Did Joe Biden call young Black criminals "super predators"? No, that's not true: He used the term "predators" multiple times when giving speeches in support of the The Violent Crime Control and Law Enforcement Act of 1994, which he co-authored, but he never explicitly referred to those predators as Black. It was Hillary Clinton, then first lady, who used the term "super predators" in 1996 when speaking about her husband's anti-crime agenda.
Joe Biden DID say SUPER PREDATORS!
This is what the post looked like on Facebook at the time of writing:
(Source: Facebook screenshot taken on Fri Oct 23 13:48:58 2020 UTC)
Nowhere in the video compilation included in the Facebook post or any other videos does Biden use the term "super-predator," only "predator."
This claim resurfaced in the final presidential debate, October 22, 2020, when President Trump falsely accused Biden of calling Black Americans "super predators." Trump said:
He never did a thing except in 1994 when he did such harm to the Black community, and he called them super predators, and he said it, super predators.
In the first 2020 presidential candidates' debate on September 29, 2020 Trump also wrongly accused Biden of using the term. "You did a crime bill, 1994, where you call them super predators. African-Americans are super predators and they've never forgotten it. They've never forgotten it," Trump said.
Trump also used this line of attack against Hillary Clinton during the 2016 presidential race, in which he was factually correct when he criticized her for using the term.
Clinton most famously used the phrase while campaigning for passage of the Biden-co-authored crime bill, which her husband, then-President Bill Clinton, urged Congress to adopt, and which he signed into law. "They are not just gangs of kids anymore," Hillary Clinton said in a 1996 speech in Keene, New Hampshire. "They are often the kinds of kids that are called 'superpredators.' No conscience, no empathy. We can talk about why they ended up that way, but first we have to bring them to heel."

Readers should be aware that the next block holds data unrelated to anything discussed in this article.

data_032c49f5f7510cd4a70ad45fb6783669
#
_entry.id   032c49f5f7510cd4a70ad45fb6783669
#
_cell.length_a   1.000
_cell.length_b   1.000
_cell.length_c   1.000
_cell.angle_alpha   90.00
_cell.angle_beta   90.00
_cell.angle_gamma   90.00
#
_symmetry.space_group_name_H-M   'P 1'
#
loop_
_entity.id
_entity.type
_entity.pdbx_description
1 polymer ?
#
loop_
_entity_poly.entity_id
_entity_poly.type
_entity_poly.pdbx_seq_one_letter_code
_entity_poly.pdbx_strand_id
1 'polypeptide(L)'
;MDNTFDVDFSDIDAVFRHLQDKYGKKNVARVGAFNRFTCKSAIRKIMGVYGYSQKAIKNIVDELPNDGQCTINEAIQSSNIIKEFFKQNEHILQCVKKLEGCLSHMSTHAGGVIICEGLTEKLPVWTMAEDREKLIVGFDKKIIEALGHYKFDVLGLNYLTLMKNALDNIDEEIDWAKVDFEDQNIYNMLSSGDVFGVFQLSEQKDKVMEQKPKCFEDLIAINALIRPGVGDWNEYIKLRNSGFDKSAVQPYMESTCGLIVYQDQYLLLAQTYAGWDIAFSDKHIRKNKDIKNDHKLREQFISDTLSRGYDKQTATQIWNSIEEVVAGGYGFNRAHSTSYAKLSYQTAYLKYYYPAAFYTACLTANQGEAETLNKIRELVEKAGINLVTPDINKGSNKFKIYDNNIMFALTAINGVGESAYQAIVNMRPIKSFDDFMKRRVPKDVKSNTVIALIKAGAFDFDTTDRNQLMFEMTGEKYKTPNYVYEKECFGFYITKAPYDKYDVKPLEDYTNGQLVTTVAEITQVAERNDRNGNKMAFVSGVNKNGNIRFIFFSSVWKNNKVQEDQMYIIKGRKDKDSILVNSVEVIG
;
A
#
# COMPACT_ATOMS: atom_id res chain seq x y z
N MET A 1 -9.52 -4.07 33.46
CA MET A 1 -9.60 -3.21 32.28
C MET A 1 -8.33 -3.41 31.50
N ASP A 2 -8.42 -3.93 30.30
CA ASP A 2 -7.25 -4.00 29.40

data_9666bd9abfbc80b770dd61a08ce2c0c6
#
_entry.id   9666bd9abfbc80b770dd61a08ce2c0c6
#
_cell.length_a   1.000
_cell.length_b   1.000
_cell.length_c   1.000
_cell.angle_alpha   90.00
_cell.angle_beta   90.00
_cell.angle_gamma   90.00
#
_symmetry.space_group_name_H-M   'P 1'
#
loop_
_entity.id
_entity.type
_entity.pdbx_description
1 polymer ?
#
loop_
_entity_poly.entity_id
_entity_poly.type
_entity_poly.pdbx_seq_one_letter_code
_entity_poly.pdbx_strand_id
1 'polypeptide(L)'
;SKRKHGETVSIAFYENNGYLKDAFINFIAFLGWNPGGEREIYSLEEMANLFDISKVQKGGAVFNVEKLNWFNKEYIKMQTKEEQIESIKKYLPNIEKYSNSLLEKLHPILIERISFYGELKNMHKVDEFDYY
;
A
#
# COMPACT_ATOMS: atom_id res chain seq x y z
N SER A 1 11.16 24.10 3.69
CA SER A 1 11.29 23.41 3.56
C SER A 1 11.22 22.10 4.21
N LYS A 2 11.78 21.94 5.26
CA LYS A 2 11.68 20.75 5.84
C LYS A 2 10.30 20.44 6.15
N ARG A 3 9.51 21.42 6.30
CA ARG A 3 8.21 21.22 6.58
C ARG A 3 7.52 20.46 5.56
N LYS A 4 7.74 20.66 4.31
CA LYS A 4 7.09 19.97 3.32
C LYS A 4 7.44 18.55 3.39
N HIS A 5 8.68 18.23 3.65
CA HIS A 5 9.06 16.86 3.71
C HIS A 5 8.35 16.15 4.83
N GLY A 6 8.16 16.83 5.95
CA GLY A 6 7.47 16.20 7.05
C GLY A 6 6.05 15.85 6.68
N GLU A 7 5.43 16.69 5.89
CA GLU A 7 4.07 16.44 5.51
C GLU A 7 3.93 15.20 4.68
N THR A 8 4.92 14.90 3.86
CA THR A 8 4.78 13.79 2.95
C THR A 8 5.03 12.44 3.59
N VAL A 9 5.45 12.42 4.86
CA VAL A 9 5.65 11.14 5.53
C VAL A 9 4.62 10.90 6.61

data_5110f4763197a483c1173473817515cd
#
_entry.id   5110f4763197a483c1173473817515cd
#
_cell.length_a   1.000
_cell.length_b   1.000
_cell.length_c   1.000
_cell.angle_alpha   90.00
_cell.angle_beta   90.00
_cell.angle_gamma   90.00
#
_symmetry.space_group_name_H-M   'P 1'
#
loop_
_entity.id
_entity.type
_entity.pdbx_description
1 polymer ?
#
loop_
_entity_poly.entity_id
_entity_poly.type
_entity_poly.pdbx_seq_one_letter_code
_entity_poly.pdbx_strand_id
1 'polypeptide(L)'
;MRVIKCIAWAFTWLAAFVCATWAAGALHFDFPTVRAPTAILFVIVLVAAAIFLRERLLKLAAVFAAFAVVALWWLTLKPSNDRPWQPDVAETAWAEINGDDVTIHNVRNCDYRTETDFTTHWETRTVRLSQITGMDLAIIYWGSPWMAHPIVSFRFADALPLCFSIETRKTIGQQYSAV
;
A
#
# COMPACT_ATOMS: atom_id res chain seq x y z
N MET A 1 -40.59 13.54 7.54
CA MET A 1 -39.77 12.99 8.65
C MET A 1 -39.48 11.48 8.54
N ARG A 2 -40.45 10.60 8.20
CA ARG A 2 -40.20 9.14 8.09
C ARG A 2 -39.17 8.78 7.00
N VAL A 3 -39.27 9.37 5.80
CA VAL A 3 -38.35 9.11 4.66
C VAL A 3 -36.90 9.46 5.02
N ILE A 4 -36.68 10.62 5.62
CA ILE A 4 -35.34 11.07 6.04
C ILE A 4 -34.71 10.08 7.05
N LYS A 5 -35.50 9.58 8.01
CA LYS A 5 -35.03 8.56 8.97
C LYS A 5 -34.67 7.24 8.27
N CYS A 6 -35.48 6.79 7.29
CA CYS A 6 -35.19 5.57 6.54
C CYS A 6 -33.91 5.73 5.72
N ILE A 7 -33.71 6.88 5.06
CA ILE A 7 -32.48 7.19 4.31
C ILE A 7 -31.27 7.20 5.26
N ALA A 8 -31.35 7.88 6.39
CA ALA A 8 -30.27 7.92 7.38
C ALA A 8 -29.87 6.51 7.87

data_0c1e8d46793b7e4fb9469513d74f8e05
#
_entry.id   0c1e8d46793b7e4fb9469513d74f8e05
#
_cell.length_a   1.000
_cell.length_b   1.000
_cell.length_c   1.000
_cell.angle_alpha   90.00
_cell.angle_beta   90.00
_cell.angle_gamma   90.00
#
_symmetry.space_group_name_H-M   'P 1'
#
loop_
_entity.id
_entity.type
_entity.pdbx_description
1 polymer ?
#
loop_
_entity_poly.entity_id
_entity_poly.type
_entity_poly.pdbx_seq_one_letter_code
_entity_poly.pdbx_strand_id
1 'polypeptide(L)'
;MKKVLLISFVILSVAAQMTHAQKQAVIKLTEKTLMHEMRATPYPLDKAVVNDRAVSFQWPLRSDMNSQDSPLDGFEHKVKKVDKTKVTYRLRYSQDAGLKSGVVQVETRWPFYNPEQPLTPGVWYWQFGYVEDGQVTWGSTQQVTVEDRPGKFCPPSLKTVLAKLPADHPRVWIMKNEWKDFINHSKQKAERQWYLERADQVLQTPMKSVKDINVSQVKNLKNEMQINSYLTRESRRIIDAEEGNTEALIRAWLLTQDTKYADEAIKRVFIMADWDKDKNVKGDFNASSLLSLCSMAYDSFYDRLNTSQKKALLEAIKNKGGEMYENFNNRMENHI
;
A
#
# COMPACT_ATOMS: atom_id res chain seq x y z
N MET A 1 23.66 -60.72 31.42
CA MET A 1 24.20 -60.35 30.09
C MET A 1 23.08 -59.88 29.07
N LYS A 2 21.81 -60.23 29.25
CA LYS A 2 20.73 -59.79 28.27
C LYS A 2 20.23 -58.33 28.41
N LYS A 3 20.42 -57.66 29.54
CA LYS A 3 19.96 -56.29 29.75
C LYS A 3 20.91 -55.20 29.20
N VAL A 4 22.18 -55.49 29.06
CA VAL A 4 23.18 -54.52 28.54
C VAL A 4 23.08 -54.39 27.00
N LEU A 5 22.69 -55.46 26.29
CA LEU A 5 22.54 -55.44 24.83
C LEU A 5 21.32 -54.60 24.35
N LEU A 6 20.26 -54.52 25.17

The racial loading comes from the person who coined the term, who said hopeless and violent youths would be most prevalent in Black communities. In 1995, the criminologist and political scientist John Dilulio was invited to the White House to speak with President Clinton about juvenile crime. "President Clinton took copious notes and asked lots of questions," Dilulio wrote in a Washington Examiner article titled "The Coming of the Super-Predators." In that same article, Dilulio wrote the following:
We're talking about kids who have absolutely no respect for human life and no sense of the future. In short, we're talking big trouble that hasn't yet begun to crest. And make no mistake. While the trouble will be greatest in black inner-city neighborhoods, other places are also certain to have burgeoning youth-crime problems that will spill over into upscale central-city districts, inner-ring suburbs, and even the rural heartland.
On the horizon, therefore, are tens of thousands of severely morally impoverished juvenile super-predators. They are perfectly capable of committing the most heinous acts of physical violence for the most trivial reasons (for example, a perception of slight disrespect or the accident of being in their path)... They live by the meanest code of the meanest streets, a code that reinforces rather than restrains their violent, hair-trigger mentality. In prison or out, the things that super-predators get by their criminal behavior -- sex, drugs, money -- are their own immediate rewards. Nothing else matters to them. So, for as long as their youthful energies hold out, they will do what comes "naturally": murder, rape, rob, assault, burglarize, deal deadly drugs, and get high.
To the extent Clinton and his administration adopted Dilulio's theories on juvenile crime and super predators, Dilulio's assertion that super-predators would be most prevalent in urban Black enclaves racialized the term. Dilulio went on to head President George W. Bush's White House Office of Faith-based and Community Initiatives. During her 2016 bid for the presidency, Hillary Clinton apologized for using the term.